One Book, One Chicago - Spring 2009
Posted March 31, 2009
Earlier this month the Chicago Public Library announced its 16th selection in the One Book, One Chicago program, The House on Mango Street. Written 25 years ago by Sandra Cisneros, the slim volume has become a classic. Through a series of vignettes the story of young Esperanza Cordero is told in beautifully poetic prose. We follow Esperanza through her coming of age in a Latino neighborhood of Chicago as she searches for her identity while traversing the dual cultures that make up her world.
Cisneros is only one of many Latino writers whose works have been widely read and praised by book lovers and critics alike. Below is a sampling of more Latino writers you can find in our collections:
Luis Alberto Urrea
The Hummingbird’s Daughter
Nelson Algren Centennial
Posted March 26, 2009
This Saturday, the 28th, is the 100th anniversary of the birth of Nelson Algren, a giant of Chicago literature. The Library hosted a tribute last Tuesday, and the Nelson Algren Committee has organized a 100th birthday party for this Saturday. So who is Algren, and why all the fuss? Admired by authors such as Ernest Hemingway, Carl Sandburg, Studs Terkel and Richard Wright, Algren pushed the boundaries of urban realism in fiction and has been called the “poet of the Chicago slums,” though according to the Algren entry in the Contemporary Authors database, “he preferred to call himself ‘the tin whistle of American letters.’” Critic Chester E. Eisinger wrote that Algren was “the poet of the jail and the whorehouse; he has made a close study of the cockroach, the drunkard and the pimp, the garbage in the street and the spittle on the chin.”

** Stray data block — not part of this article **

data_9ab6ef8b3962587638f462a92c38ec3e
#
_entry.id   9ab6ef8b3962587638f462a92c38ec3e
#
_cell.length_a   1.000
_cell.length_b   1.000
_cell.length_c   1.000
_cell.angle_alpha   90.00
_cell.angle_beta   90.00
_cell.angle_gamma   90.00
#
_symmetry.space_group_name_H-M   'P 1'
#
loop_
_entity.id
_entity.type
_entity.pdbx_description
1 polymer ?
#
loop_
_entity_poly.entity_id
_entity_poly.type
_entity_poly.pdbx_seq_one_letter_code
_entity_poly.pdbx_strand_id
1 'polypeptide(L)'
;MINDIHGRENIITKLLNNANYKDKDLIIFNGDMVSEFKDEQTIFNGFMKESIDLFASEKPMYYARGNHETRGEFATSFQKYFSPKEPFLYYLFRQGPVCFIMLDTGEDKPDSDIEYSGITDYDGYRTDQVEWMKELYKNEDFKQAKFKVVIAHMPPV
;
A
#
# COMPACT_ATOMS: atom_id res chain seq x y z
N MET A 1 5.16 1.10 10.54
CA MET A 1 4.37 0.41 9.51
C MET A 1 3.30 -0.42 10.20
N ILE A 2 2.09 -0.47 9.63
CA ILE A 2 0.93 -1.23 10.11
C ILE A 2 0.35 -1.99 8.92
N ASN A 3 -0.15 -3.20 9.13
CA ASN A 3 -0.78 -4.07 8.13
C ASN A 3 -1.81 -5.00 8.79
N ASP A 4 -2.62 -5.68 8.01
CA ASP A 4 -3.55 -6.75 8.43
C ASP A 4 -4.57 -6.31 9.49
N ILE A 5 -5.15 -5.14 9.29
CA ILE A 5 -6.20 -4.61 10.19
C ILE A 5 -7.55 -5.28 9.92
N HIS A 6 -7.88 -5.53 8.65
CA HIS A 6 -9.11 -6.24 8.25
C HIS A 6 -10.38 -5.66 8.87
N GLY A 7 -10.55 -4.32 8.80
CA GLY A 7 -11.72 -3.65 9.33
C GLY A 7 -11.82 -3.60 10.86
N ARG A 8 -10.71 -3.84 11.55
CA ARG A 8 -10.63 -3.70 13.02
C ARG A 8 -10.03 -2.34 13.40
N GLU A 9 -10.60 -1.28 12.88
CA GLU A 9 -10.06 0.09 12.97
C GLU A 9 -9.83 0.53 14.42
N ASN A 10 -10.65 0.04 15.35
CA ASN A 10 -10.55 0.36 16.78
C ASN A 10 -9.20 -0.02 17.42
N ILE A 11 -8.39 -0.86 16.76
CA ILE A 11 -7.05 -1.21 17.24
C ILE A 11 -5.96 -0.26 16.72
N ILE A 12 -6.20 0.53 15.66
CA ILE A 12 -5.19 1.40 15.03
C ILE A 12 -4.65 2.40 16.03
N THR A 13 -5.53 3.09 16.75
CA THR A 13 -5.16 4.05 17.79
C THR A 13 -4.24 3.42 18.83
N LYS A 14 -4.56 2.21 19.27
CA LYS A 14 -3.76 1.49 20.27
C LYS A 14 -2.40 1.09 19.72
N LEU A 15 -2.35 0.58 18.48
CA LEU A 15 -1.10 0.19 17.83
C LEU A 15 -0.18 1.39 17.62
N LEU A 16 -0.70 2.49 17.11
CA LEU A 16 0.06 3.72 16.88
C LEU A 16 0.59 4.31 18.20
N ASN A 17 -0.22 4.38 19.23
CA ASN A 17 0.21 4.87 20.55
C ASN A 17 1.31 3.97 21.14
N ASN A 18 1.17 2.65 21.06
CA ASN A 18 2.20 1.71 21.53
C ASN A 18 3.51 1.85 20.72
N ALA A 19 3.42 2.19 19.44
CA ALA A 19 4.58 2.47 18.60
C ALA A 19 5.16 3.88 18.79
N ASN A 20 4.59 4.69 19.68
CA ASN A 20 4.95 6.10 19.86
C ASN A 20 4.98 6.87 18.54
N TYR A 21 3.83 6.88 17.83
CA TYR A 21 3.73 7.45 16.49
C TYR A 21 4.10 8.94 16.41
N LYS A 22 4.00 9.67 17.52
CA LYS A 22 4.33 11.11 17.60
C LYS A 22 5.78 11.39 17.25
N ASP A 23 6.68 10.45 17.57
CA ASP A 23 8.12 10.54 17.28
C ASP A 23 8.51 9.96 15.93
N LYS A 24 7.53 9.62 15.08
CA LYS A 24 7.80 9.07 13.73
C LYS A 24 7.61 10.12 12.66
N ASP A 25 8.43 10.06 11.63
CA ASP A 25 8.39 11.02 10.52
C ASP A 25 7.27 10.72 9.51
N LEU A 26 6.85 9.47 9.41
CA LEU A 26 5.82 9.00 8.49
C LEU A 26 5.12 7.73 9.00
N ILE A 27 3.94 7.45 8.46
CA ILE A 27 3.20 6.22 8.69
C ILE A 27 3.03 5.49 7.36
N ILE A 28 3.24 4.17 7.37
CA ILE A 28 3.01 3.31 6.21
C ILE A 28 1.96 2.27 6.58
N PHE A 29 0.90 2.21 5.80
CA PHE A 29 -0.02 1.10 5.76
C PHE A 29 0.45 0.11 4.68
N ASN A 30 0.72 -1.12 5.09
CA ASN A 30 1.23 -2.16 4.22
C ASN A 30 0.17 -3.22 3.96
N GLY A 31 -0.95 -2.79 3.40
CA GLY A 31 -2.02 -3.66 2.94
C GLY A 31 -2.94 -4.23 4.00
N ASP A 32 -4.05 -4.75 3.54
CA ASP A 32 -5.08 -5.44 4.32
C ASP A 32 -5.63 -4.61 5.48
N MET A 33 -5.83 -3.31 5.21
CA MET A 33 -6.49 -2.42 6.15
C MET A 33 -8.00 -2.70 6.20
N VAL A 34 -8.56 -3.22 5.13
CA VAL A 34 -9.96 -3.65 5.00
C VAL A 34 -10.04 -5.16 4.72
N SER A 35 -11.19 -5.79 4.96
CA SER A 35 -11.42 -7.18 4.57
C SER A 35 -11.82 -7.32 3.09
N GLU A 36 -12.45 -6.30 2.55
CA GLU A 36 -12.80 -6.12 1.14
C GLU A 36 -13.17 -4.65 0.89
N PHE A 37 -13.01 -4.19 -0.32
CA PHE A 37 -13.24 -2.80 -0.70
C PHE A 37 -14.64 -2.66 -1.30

Algren was born in Detroit but raised in working-class Chicago, and he was also shaped by his time on the road (and occasionally in jails) during the Great Depression, when work for a young journalist was hard to find. Though we rightly associate him strongly with Chicago, New Orleans and the rural Southwest also figure in his writings. His 1956 novel, A Walk on the Wild Side, is a good example. A curio among his books is The Devil’s Stocking, a fictionalized treatment of the trials of Rubin “Hurricane” Carter (which Algren covered for Esquire), published posthumously in America. Algren also penned some travelogues, and a new collection of his travel writings has been published in observance of the centennial.